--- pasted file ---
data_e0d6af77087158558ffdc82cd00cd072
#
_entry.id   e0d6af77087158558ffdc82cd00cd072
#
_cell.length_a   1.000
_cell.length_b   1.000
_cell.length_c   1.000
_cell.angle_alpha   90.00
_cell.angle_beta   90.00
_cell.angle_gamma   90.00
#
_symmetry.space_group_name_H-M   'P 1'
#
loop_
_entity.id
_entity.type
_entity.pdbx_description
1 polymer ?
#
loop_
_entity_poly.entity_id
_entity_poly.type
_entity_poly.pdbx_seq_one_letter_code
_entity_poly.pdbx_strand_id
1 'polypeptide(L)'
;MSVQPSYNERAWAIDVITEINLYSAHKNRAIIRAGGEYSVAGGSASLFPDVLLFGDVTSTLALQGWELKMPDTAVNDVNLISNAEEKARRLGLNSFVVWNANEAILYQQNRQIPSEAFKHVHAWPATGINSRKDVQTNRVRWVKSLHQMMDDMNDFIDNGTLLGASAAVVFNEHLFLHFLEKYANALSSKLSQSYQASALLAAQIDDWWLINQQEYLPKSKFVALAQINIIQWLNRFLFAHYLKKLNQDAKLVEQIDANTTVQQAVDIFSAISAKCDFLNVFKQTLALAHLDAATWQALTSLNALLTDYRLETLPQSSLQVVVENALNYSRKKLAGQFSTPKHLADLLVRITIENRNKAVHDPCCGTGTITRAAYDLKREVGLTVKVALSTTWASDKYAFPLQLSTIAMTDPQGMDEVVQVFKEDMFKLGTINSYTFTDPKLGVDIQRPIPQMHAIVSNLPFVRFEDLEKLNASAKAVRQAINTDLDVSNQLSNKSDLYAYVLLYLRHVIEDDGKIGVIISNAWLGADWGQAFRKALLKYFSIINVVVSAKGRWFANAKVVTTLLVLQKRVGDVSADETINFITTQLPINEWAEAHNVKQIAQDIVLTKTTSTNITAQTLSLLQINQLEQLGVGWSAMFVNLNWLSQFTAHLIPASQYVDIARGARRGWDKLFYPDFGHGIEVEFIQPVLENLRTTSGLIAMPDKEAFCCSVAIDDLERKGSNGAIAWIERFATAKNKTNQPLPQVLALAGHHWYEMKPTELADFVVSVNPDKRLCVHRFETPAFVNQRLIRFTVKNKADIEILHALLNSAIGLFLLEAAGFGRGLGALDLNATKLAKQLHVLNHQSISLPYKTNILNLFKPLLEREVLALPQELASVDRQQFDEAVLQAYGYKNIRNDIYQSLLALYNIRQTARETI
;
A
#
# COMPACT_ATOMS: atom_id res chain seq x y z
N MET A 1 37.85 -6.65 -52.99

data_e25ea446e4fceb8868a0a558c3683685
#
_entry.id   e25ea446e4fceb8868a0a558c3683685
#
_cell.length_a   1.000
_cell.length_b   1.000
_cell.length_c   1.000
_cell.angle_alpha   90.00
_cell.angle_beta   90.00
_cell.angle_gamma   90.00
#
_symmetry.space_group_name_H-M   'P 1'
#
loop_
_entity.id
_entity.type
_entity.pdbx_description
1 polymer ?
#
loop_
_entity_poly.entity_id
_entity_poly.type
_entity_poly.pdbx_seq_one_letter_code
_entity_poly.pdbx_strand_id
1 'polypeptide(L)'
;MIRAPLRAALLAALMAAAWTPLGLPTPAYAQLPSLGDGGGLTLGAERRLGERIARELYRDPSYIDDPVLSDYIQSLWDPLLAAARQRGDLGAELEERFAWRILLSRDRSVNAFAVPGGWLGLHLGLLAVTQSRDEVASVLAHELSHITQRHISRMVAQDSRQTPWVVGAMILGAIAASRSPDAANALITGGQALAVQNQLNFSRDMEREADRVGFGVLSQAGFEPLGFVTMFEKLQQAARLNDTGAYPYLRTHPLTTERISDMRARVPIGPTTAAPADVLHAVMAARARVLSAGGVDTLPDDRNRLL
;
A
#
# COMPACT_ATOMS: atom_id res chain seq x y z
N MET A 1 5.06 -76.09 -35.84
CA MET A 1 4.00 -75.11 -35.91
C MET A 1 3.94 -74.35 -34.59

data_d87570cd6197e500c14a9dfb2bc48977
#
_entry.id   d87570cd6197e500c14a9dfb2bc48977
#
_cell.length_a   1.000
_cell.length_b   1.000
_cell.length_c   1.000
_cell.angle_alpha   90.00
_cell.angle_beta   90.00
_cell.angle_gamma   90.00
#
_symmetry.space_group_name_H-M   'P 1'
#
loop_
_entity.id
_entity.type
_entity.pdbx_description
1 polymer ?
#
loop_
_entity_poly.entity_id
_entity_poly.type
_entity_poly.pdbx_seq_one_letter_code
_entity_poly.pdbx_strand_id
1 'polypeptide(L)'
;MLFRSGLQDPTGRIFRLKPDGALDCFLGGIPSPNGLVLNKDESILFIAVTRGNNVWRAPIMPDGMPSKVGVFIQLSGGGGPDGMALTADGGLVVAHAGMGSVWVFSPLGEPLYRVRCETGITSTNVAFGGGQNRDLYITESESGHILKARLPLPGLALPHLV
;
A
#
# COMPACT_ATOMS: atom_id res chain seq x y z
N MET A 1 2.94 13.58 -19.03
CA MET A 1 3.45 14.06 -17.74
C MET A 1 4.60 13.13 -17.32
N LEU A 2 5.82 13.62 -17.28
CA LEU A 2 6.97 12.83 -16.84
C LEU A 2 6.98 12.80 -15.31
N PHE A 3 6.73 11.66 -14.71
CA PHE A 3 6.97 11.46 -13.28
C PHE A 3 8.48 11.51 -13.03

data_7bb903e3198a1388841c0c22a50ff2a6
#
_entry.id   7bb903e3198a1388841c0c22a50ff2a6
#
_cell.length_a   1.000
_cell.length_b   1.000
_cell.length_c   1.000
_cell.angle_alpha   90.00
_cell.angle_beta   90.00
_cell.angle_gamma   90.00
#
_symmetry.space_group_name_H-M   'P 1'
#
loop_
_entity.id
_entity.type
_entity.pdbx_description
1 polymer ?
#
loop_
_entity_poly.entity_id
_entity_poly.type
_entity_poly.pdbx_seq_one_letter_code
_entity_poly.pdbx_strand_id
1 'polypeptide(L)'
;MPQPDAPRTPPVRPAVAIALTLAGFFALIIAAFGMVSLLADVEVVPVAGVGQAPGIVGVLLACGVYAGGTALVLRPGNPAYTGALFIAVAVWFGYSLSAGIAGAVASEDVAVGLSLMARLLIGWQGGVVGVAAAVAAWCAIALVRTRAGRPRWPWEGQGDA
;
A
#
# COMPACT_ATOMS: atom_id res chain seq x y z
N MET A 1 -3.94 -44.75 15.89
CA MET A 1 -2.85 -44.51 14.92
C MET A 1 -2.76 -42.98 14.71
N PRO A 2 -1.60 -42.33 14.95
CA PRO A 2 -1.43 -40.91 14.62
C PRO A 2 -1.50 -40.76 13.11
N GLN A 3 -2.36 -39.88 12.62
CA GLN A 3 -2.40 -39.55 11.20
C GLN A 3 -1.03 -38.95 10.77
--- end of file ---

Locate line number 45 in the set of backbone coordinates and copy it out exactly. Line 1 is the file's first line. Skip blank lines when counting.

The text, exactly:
loop_